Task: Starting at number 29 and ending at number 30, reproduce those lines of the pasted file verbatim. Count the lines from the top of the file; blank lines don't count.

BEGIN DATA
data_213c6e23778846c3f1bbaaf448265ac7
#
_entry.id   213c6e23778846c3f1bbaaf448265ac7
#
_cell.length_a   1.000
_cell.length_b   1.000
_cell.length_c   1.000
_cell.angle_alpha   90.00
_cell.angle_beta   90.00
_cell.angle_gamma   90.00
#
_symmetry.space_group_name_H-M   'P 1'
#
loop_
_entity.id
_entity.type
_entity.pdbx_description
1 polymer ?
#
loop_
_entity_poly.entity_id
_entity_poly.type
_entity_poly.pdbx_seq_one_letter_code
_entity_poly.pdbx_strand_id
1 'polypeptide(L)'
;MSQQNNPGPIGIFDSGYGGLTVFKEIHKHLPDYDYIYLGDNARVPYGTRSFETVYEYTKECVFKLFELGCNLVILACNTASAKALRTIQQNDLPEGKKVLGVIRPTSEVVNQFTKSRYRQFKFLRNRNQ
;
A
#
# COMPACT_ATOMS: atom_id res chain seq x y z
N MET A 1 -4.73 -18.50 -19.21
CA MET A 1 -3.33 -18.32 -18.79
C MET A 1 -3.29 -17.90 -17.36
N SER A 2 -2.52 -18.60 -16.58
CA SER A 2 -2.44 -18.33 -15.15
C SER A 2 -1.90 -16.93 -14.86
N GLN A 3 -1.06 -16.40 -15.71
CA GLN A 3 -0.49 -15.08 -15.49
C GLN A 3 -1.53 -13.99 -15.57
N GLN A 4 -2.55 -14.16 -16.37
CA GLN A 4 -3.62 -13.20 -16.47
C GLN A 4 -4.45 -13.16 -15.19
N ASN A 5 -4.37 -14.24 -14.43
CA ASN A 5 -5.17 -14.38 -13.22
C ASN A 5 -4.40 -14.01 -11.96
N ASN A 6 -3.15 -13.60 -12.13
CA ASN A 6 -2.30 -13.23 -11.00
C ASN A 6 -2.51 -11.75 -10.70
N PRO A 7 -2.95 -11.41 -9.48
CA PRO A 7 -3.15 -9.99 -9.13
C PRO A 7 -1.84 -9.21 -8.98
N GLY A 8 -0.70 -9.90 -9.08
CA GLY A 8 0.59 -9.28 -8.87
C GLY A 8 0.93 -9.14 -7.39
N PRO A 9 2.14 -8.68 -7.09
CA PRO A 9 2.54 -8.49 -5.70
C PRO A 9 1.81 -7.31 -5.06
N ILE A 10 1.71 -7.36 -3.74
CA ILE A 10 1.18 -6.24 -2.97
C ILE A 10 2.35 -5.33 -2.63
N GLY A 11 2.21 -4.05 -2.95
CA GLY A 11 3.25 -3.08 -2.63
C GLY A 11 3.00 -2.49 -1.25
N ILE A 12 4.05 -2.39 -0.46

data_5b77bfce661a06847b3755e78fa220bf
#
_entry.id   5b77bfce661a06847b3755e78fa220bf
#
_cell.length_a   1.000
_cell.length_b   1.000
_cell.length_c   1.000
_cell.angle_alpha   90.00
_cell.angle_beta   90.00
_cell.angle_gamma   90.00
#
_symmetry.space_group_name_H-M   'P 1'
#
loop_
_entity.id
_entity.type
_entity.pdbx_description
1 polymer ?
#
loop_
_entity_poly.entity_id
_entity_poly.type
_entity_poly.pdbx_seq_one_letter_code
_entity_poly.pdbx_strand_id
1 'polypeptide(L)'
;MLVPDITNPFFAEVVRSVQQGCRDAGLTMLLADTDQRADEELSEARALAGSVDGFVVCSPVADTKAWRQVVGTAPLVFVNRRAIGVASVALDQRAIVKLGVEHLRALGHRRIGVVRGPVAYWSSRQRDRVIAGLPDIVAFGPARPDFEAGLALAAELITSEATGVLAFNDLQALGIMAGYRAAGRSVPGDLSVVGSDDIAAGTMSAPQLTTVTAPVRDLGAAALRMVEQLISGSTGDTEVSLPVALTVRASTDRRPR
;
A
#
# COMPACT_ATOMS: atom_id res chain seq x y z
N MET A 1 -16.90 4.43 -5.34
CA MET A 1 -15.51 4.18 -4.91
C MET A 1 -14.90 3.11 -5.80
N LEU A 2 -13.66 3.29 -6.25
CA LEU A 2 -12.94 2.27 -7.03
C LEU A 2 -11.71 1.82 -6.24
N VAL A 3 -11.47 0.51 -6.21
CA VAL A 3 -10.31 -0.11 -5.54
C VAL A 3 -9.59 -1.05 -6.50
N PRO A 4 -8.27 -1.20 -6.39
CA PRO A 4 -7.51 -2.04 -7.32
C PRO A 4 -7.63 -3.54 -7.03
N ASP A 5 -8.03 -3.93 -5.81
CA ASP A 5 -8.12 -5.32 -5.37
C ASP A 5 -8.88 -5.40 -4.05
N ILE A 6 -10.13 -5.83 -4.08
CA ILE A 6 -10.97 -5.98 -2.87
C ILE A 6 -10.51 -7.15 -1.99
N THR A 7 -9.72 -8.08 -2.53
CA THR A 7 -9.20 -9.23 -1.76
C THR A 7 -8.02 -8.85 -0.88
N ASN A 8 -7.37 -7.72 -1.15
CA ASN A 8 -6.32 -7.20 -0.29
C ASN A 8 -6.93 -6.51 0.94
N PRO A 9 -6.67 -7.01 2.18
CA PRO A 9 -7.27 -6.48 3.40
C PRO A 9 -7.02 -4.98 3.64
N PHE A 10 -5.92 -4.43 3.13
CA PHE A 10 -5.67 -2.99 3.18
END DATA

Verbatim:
#
# COMPACT_ATOMS: atom_id res chain seq x y z